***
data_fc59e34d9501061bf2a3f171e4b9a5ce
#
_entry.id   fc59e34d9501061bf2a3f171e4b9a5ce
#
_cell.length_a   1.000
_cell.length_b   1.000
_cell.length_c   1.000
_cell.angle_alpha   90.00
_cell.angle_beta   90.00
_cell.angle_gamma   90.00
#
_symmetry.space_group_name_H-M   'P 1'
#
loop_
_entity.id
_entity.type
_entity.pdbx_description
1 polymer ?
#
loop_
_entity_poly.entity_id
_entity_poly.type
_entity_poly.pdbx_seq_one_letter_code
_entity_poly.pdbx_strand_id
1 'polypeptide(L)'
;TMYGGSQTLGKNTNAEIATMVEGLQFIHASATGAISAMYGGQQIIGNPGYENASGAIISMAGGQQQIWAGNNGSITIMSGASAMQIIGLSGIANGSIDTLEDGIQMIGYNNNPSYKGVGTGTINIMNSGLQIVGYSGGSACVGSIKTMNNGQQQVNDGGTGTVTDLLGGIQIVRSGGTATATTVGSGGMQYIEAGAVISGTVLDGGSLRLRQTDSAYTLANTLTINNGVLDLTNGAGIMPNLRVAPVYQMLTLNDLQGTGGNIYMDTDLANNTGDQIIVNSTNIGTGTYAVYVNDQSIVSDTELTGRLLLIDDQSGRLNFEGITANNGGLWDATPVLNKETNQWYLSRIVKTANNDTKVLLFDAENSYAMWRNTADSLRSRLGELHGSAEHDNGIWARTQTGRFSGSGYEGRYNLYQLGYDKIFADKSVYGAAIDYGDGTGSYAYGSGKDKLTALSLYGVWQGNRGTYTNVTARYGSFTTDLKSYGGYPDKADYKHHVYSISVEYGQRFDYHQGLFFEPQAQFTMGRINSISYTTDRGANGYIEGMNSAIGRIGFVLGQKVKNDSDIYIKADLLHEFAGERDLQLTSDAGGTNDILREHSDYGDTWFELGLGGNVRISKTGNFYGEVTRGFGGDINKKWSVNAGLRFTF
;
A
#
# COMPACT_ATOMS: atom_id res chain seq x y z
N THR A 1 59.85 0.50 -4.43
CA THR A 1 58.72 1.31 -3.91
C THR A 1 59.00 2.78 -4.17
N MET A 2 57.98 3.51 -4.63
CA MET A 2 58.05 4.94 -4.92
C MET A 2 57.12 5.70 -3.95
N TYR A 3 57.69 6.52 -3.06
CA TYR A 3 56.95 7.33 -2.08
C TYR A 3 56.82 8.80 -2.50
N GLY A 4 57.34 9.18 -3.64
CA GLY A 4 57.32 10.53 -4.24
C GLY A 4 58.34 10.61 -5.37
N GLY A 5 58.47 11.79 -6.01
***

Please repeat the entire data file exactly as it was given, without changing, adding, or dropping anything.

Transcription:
data_fc59e34d9501061bf2a3f171e4b9a5ce
#
_entry.id   fc59e34d9501061bf2a3f171e4b9a5ce
#
_cell.length_a   1.000
_cell.length_b   1.000
_cell.length_c   1.000
_cell.angle_alpha   90.00
_cell.angle_beta   90.00
_cell.angle_gamma   90.00
#
_symmetry.space_group_name_H-M   'P 1'
#
loop_
_entity.id
_entity.type
_entity.pdbx_description
1 polymer ?
#
loop_
_entity_poly.entity_id
_entity_poly.type
_entity_poly.pdbx_seq_one_letter_code
_entity_poly.pdbx_strand_id
1 'polypeptide(L)'
;TMYGGSQTLGKNTNAEIATMVEGLQFIHASATGAISAMYGGQQIIGNPGYENASGAIISMAGGQQQIWAGNNGSITIMSGASAMQIIGLSGIANGSIDTLEDGIQMIGYNNNPSYKGVGTGTINIMNSGLQIVGYSGGSACVGSIKTMNNGQQQVNDGGTGTVTDLLGGIQIVRSGGTATATTVGSGGMQYIEAGAVISGTVLDGGSLRLRQTDSAYTLANTLTINNGVLDLTNGAGIMPNLRVAPVYQMLTLNDLQGTGGNIYMDTDLANNTGDQIIVNSTNIGTGTYAVYVNDQSIVSDTELTGRLLLIDDQSGRLNFEGITANNGGLWDATPVLNKETNQWYLSRIVKTANNDTKVLLFDAENSYAMWRNTADSLRSRLGELHGSAEHDNGIWARTQTGRFSGSGYEGRYNLYQLGYDKIFADKSVYGAAIDYGDGTGSYAYGSGKDKLTALSLYGVWQGNRGTYTNVTARYGSFTTDLKSYGGYPDKADYKHHVYSISVEYGQRFDYHQGLFFEPQAQFTMGRINSISYTTDRGANGYIEGMNSAIGRIGFVLGQKVKNDSDIYIKADLLHEFAGERDLQLTSDAGGTNDILREHSDYGDTWFELGLGGNVRISKTGNFYGEVTRGFGGDINKKWSVNAGLRFTF
;
A
#
# COMPACT_ATOMS: atom_id res chain seq x y z
N THR A 1 59.85 0.50 -4.43
CA THR A 1 58.72 1.31 -3.91
C THR A 1 59.00 2.78 -4.17
N MET A 2 57.98 3.51 -4.63
CA MET A 2 58.05 4.94 -4.92
C MET A 2 57.12 5.70 -3.95
N TYR A 3 57.69 6.52 -3.06
CA TYR A 3 56.95 7.33 -2.08
C TYR A 3 56.82 8.80 -2.50
N GLY A 4 57.34 9.18 -3.64
CA GLY A 4 57.32 10.53 -4.24
C GLY A 4 58.34 10.61 -5.37
N GLY A 5 58.47 11.79 -6.01